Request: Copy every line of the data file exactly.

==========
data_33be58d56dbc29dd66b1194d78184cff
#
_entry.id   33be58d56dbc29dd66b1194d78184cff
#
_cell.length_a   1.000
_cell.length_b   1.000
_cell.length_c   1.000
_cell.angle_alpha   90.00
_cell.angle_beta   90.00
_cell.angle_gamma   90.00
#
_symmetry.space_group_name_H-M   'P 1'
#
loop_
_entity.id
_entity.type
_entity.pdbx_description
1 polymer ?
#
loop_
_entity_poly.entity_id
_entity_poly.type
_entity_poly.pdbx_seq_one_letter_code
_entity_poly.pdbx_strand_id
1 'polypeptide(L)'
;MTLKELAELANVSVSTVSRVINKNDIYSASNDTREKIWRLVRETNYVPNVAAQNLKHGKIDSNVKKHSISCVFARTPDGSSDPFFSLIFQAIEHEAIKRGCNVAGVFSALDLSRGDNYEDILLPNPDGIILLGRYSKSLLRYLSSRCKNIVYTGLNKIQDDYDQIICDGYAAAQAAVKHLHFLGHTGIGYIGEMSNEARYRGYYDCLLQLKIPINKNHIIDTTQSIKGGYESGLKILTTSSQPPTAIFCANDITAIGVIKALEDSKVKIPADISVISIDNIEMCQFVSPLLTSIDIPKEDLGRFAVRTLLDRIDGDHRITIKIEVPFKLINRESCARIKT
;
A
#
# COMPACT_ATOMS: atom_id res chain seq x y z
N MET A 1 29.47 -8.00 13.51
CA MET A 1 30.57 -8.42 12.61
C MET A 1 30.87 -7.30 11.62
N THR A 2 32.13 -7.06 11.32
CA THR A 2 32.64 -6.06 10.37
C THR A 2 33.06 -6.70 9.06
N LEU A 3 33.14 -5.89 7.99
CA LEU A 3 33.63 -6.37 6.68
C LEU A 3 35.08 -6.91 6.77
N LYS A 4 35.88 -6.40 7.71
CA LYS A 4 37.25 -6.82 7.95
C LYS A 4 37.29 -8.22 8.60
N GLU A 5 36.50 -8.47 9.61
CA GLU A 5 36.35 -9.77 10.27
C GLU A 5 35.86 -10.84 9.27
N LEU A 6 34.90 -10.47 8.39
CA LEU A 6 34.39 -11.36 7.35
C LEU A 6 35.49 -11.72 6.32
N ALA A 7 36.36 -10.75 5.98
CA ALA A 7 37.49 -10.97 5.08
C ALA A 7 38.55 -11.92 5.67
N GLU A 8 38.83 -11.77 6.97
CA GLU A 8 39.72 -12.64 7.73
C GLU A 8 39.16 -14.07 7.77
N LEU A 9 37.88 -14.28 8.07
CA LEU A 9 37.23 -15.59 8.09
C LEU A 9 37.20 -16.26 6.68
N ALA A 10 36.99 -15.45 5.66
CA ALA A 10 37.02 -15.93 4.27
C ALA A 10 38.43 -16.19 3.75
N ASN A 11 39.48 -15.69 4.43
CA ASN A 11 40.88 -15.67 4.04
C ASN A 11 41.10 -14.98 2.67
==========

data_33be58d56dbc29dd66b1194d78184cff
#
_entry.id   33be58d56dbc29dd66b1194d78184cff
#
_cell.length_a   1.000
_cell.length_b   1.000
_cell.length_c   1.000
_cell.angle_alpha   90.00
_cell.angle_beta   90.00
_cell.angle_gamma   90.00
#
_symmetry.space_group_name_H-M   'P 1'
#
loop_
_entity.id
_entity.type
_entity.pdbx_description
1 polymer ?
#
loop_
_entity_poly.entity_id
_entity_poly.type
_entity_poly.pdbx_seq_one_letter_code
_entity_poly.pdbx_strand_id
1 'polypeptide(L)'
;MTLKELAELANVSVSTVSRVINKNDIYSASNDTREKIWRLVRETNYVPNVAAQNLKHGKIDSNVKKHSISCVFARTPDGSSDPFFSLIFQAIEHEAIKRGCNVAGVFSALDLSRGDNYEDILLPNPDGIILLGRYSKSLLRYLSSRCKNIVYTGLNKIQDDYDQIICDGYAAAQAAVKHLHFLGHTGIGYIGEMSNEARYRGYYDCLLQLKIPINKNHIIDTTQSIKGGYESGLKILTTSSQPPTAIFCANDITAIGVIKALEDSKVKIPADISVISIDNIEMCQFVSPLLTSIDIPKEDLGRFAVRTLLDRIDGDHRITIKIEVPFKLINRESCARIKT
;
A
#
# COMPACT_ATOMS: atom_id res chain seq x y z
N MET A 1 29.47 -8.00 13.51
CA MET A 1 30.57 -8.42 12.61
C MET A 1 30.87 -7.30 11.62
N THR A 2 32.13 -7.06 11.32
CA THR A 2 32.64 -6.06 10.37
C THR A 2 33.06 -6.70 9.06
N LEU A 3 33.14 -5.89 7.99
CA LEU A 3 33.63 -6.37 6.68
C LEU A 3 35.08 -6.91 6.77
N LYS A 4 35.88 -6.40 7.71
CA LYS A 4 37.25 -6.82 7.95
C LYS A 4 37.29 -8.22 8.60
N GLU A 5 36.50 -8.47 9.61
CA GLU A 5 36.35 -9.77 10.27
C GLU A 5 35.86 -10.84 9.27
N LEU A 6 34.90 -10.47 8.39
CA LEU A 6 34.39 -11.36 7.35
C LEU A 6 35.49 -11.72 6.32
N ALA A 7 36.36 -10.75 5.98
CA ALA A 7 37.49 -10.97 5.08
C ALA A 7 38.55 -11.92 5.67
N GLU A 8 38.83 -11.77 6.97
CA GLU A 8 39.72 -12.64 7.73
C GLU A 8 39.16 -14.07 7.77
N LEU A 9 37.88 -14.28 8.07
CA LEU A 9 37.23 -15.59 8.09
C LEU A 9 37.20 -16.26 6.68
N ALA A 10 36.99 -15.45 5.66
CA ALA A 10 37.02 -15.93 4.27
C ALA A 10 38.43 -16.19 3.75
N ASN A 11 39.48 -15.69 4.43
CA ASN A 11 40.88 -15.67 4.04
C ASN A 11 41.10 -14.98 2.67